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The “Goodness” of Suffering

I am prompted to make my thoughts clear on this topic by a recent discussion, in which several people asserted that suffering could be, of itself, “good”.

I could not disagree with this point any more if I denied the very experience of suffering. The justification generally given is that suffering often acts as the impetus for efforts of self-development. This is true, certainly; any self-examination in an adult will prove it out in one’s own personal history. However, let us not make a mistake in logic! To say that we can bring something good out of suffering is not the same as saying that suffering itself is inherently good.

Consider an analogy: a camper is incautious and does not put out his fire before moving on. The fire spreads and rages, destroying acres and acres of forest, spreading across fields of dry grass and into areas populated by humans. Several people, not to mention the numerous animals and incredible numbers of trees, lose their lives, and thousands or millions of dollars in property damage on top of it all. But the burnt remnants of trees and plants fertilize the soil, allowing for the regrowth of the forest even more lush than before. And the fields that were burned now make for excellent farmland. So some benefit did come from it, in the long run! But was the fire, or the carelessness which caused it, or the drought conditions which allowed it to spread, or all of the death and destruction, good of itself? It would be a callous and unreflective soul who would answer in the affirmative.

It has been said that pain is inevitable, but suffering is a choice. This is true, insofar as pain is merely a physiological and/or emotional reaction to some stimulus, while suffering is the result of consciousness of that pain. In other words, pain is just something that “happens to” you, while suffering is something that you “do with” pain. A fish never asks, “Why me?!” And that, conscious awareness, is the key to the whole question.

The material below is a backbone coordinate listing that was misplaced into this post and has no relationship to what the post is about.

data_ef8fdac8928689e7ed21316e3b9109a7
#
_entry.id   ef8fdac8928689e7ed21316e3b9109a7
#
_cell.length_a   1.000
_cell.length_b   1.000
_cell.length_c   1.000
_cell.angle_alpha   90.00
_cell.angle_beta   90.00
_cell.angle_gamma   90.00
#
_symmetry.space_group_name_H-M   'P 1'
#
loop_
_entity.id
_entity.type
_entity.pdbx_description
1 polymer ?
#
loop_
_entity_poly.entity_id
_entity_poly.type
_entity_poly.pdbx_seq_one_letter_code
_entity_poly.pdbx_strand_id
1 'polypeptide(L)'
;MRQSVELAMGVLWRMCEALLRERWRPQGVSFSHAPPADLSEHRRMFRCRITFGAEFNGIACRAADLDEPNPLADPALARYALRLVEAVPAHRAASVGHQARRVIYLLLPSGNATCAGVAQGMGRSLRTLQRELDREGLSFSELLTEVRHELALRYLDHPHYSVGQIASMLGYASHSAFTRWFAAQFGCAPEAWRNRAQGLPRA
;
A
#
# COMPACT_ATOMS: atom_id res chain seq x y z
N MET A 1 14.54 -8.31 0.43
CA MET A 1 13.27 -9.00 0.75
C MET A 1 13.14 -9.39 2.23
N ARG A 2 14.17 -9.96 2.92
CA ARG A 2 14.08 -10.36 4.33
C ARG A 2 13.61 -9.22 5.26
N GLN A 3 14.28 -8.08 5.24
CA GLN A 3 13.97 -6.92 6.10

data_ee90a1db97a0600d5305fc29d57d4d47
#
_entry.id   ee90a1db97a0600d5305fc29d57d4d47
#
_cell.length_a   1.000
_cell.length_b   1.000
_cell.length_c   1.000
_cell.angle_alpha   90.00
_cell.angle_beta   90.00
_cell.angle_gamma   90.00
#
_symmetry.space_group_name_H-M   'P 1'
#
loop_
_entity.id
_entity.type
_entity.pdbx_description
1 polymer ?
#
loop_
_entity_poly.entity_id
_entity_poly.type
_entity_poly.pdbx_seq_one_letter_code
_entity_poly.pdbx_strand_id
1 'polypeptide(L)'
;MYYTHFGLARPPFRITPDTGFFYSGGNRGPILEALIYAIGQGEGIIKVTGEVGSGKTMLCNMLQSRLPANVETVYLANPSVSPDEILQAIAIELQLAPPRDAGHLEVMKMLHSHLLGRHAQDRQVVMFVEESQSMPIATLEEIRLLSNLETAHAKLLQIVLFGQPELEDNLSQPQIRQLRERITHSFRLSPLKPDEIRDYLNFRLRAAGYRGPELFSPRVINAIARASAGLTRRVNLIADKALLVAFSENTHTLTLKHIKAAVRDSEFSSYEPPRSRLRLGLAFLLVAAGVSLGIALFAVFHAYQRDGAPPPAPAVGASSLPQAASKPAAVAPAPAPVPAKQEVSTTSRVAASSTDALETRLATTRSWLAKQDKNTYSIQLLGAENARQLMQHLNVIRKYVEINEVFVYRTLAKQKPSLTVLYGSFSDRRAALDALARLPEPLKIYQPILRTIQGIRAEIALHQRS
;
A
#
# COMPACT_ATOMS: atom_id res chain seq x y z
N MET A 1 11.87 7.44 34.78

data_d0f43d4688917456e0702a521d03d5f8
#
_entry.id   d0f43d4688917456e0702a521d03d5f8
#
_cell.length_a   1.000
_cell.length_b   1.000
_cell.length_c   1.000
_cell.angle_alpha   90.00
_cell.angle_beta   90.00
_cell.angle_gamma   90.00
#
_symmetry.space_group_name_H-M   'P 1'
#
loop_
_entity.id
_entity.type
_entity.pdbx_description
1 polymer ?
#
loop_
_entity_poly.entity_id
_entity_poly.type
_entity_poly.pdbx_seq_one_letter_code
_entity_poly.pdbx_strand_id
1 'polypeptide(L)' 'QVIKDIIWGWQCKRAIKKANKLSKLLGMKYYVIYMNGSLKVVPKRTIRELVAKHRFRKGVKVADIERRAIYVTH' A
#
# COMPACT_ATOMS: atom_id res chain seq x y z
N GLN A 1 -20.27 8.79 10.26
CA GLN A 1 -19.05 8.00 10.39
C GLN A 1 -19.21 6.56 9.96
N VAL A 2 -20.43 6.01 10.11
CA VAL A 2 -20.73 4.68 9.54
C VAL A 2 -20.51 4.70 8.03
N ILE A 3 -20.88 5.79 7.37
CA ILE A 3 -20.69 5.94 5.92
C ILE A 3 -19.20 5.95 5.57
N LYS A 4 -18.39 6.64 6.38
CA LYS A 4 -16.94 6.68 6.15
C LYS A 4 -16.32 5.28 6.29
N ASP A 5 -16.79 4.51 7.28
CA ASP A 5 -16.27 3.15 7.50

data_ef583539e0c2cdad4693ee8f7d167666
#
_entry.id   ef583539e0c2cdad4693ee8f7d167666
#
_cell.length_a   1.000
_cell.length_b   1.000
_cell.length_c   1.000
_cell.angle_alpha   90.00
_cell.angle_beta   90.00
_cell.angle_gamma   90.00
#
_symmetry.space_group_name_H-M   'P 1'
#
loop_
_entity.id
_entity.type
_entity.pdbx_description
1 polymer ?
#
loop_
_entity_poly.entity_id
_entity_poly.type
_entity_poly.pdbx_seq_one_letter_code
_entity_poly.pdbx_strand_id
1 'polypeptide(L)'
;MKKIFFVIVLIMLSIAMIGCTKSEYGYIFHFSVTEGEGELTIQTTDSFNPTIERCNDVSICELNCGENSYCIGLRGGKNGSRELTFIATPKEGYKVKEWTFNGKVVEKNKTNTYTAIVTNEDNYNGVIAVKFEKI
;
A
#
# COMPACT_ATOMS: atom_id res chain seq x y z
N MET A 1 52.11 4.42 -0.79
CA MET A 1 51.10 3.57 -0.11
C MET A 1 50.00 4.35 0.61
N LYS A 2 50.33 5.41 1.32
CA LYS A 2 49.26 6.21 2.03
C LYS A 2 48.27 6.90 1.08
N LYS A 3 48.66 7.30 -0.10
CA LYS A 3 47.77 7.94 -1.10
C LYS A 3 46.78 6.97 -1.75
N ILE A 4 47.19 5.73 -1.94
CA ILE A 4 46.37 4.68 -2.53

The degree to which any given individual possesses the capacity for self-reflection is also the degree to which that individual may suffer. The more questions the individual can ask, the more he may suffer. But that does not reflect an inherent property of suffering as much as an inherent property of awareness. It is as the Buddha said: it is Mind that makes a heaven out of hell and a hell out of heaven. Suffering is, of itself, morally neutral. Causing suffering, however, is morally reprehensible. If suffering were inherently good, causing it would also be good, which would lead us into a moral and ethical black hole.

Now, it is also awareness, mind, Νους, which is capable of bringing good out of evil. In our present case, it is conscious reflection which may extract a lesson from the suffering. If I am not paying attention in the kitchen and I put my hand onto a hot stove, I will feel pain, and I will probably suffer by looking at my burn, thinking about how much it hurts, and asking how I could have been so stupid, but only if I take just a moment to consider just how, really, I could have been so stupid, can I learn how not to repeat it. Does that make the burn, or the fact of my consciousness of the pain, beneficial? No, but I might be smart enough to extract some small nugget of knowledge out of those things and avoid making the same mistake twice.

On a higher plane of thought, suffering as both experience and concept, in the broad scope of its reality, provides even more food for thought. I can begin to ask the questions, “Why does suffering exist?”, “Why do innocents suffer?”, and so forth. But the good which comes from this process is not the doing of suffering, but of my reflective and active mind. That is the good in the equation of suffering. Just as a hammer can be both a weapon and a tool, we each have some capacity to use our minds to create, preserve, and carry on cycles of suffering, or we can use them to alleviate and prevent suffering. The more we grow, the more we learn to direct our minds according to our higher will, the more good we can extract and unfold from the suffering which makes up so much of this world. We may learn to outsmart the devil and take from him his power, but that doesn’t make the devil our friend!

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